Grief + Gratitude: The Four Invitations
Our CEO Colleen went live with grief councilor and Fall Up founder Jasmin Jenkins last month to talk through some of life’s most challenging emotions. Even though there’s a lot of pain and darkness surrounded with grief, there’s a lot we can learn and grow from, too, Jenkins points out.
Grief and gratitude go hand in hand. Things surface so they can be healed. Grief teaches us how to be present and soften ourselves to the world, despite the stigma that grief only triggers sharp pain and suffering. Grief is an opportunity to grow and transform, as we expand our emotional depth and capacity.
Jenkins uses a method called “the four invitations” to help her pupils to find a sacred, safe journey during their grieving process.
THE FOUR INVITATIONS
So much change can happen with our grief at any given moment. Settle into the sacredness of being still. Finding presence during moments of grief will allow you to navigate through each moment fully and feel the beauty that comes with each second that passes.
Our breath is a technology that allows us to move through any emotion that comes our way. By connecting with our breath and our heart, we move into healing. The rhythmic beats of our bodies bring us back to the present moment and teach us to stay grounded through the painful emotions that surface from time to time.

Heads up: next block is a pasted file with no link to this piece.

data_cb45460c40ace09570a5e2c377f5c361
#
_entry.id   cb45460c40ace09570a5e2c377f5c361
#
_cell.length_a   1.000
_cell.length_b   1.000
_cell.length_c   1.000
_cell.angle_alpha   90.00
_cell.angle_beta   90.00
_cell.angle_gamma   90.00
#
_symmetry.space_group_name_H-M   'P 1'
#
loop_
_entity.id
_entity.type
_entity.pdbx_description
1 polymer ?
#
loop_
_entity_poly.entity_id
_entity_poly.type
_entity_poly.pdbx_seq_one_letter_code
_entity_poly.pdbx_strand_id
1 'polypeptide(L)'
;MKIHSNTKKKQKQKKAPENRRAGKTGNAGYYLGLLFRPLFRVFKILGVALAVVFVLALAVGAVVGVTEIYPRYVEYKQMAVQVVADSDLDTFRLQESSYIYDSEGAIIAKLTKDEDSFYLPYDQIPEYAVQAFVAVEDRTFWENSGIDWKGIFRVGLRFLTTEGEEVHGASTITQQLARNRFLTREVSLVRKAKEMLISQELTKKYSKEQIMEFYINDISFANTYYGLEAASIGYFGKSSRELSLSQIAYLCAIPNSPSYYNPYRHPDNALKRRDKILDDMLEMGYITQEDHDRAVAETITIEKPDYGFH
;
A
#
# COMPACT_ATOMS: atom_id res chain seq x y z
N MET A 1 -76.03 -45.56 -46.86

So much of what we’re avoiding is feeling. We often think,“ I don’t want to go there,” so we choose to bury our emotions instead. Meanwhile, those painful feelings are the medicine that allows us to grow and expand. Feelings are information about the state of our heart, where we can continue to move and integrate with our grief. It’s not about moving on from, it’s about embracing what’s present and bringing the teachings of our grief journey into the here and now.
We must learn to embrace that our experiences with grief are different than anyone else’s, and that there’s something powerful about carving your own path of coping and growing. Healing can be a beautiful adventure when we bring love into our grief-healing journey.
Jenkins explains that grief is as unique as a fingerprint, and everyone will struggle with it in different ways. As we navigate life, the ebb and flow of grief will follow us with an unpredictable rhythm. However, there are healthy coping and healing mechanisms that will allow us to be more present and feel joy on our healing journey.
Having suffered through multiple traumatic deaths in her life, Jenkins has turned to a variety of modalities on her healing journey, one being meditation. She has worked hard and trained herself to tune out the distractions of life during her meditation practice and has found it to be incredibly expansive and powerful. “Life is a meditation,” she explains, “and if that’s true, grief can be a meditation into presence, too.”